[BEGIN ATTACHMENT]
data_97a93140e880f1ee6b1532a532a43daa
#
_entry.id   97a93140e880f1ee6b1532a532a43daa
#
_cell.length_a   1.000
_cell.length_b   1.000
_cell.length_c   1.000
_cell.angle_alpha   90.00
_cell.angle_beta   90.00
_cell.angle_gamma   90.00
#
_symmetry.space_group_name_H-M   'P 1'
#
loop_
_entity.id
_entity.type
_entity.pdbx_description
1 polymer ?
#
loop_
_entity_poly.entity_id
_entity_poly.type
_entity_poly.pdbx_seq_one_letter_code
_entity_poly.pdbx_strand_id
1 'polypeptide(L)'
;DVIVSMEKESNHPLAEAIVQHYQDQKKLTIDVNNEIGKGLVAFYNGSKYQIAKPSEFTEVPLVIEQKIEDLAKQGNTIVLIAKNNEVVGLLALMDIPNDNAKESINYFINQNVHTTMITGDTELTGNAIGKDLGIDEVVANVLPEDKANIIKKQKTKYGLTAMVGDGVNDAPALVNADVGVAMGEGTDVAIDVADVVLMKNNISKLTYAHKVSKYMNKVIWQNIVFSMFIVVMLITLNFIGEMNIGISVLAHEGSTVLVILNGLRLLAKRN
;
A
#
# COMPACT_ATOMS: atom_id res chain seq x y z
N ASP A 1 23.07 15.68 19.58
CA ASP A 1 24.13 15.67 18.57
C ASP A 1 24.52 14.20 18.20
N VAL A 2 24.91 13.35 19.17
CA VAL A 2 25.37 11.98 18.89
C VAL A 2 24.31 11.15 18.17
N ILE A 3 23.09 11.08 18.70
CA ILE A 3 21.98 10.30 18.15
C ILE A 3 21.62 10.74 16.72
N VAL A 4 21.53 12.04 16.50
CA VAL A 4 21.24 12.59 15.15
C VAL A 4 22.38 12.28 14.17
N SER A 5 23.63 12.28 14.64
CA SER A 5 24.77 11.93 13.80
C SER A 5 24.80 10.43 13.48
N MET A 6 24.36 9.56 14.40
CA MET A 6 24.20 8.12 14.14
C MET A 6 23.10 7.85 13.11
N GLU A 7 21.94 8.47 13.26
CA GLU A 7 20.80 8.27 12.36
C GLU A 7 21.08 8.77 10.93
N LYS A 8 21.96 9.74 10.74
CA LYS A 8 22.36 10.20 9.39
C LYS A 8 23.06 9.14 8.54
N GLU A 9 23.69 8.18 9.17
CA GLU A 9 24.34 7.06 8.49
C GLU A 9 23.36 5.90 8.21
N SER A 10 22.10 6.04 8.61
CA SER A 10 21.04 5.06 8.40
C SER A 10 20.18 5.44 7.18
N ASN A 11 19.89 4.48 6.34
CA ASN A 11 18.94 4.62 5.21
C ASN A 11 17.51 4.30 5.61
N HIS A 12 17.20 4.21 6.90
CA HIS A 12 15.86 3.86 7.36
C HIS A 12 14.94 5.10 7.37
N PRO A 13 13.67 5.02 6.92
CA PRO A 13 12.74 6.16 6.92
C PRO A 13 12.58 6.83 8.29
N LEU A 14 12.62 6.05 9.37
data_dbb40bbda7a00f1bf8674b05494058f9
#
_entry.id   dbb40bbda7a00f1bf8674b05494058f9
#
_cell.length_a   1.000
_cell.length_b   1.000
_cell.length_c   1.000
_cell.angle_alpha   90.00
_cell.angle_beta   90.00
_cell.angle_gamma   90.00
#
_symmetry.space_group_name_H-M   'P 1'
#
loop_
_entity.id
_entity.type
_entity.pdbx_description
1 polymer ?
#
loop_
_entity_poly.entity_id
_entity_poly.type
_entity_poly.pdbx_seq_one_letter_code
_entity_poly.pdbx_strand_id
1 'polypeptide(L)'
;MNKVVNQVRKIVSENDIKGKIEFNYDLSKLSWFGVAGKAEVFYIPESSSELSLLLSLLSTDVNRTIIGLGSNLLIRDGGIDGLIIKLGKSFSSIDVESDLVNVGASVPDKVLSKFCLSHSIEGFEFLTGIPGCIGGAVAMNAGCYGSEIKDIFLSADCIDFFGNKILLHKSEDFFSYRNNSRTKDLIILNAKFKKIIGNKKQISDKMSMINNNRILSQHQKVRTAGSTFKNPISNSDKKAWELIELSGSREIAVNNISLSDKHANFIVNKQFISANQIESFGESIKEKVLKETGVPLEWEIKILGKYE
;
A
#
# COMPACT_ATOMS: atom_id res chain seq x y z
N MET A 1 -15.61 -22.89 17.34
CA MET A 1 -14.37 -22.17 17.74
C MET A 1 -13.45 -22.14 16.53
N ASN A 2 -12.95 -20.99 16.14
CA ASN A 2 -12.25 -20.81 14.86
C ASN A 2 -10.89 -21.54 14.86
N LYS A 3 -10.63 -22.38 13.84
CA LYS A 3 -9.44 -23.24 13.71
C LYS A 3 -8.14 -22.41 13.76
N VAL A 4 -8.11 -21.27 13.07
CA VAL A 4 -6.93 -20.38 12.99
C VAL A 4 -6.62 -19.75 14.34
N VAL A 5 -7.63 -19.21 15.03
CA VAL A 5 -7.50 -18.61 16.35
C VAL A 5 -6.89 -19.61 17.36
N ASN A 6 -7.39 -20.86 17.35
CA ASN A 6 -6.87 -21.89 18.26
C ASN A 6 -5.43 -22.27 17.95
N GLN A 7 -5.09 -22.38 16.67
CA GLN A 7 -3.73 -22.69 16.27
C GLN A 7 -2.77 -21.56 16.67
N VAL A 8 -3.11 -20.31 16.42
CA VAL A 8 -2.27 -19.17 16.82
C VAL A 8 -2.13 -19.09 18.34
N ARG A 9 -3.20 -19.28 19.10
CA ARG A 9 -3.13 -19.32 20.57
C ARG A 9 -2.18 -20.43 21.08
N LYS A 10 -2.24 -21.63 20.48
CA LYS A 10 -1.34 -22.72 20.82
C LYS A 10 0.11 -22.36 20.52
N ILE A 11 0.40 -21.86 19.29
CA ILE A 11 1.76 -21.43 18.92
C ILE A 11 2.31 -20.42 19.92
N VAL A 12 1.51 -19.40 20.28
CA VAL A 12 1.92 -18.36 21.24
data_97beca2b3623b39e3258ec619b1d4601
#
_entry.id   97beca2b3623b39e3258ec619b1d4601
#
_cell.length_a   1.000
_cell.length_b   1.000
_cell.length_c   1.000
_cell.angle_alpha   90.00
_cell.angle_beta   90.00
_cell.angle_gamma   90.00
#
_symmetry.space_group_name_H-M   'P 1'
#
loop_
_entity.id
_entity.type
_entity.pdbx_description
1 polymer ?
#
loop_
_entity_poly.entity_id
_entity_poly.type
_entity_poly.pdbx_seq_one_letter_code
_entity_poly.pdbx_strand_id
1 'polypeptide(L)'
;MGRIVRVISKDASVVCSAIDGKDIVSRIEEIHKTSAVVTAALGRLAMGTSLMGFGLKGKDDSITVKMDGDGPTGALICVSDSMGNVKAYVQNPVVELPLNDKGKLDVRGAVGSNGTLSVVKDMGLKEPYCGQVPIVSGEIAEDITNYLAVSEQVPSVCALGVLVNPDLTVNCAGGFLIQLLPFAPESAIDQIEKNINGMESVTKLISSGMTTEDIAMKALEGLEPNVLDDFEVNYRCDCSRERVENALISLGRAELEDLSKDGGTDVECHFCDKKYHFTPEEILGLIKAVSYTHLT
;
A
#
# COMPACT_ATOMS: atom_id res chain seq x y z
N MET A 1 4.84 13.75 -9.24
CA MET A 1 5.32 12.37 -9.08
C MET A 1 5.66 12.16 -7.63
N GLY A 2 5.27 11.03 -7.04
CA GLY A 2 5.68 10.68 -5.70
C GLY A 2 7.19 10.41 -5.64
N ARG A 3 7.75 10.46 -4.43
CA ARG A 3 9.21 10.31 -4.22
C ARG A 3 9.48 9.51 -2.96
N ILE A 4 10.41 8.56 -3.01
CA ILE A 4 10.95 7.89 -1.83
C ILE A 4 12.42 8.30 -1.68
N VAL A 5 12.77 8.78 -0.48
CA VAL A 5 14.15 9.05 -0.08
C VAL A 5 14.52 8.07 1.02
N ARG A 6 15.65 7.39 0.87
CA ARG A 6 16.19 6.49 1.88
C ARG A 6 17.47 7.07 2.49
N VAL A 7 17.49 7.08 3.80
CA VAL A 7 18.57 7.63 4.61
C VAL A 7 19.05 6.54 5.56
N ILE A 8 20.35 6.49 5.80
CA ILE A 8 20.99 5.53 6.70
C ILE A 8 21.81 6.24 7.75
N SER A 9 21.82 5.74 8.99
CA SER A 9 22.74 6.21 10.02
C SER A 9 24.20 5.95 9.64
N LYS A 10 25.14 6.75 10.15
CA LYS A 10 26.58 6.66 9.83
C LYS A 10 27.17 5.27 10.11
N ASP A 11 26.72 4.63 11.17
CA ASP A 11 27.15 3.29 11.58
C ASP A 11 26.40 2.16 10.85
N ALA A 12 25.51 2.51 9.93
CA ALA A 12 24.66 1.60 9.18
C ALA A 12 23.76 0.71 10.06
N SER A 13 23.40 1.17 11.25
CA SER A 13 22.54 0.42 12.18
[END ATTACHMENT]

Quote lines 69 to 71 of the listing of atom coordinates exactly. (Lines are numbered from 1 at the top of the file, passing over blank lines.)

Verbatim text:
C PRO A 13 12.58 6.83 8.29
N LEU A 14 12.62 6.05 9.37
data_dbb40bbda7a00f1bf8674b05494058f9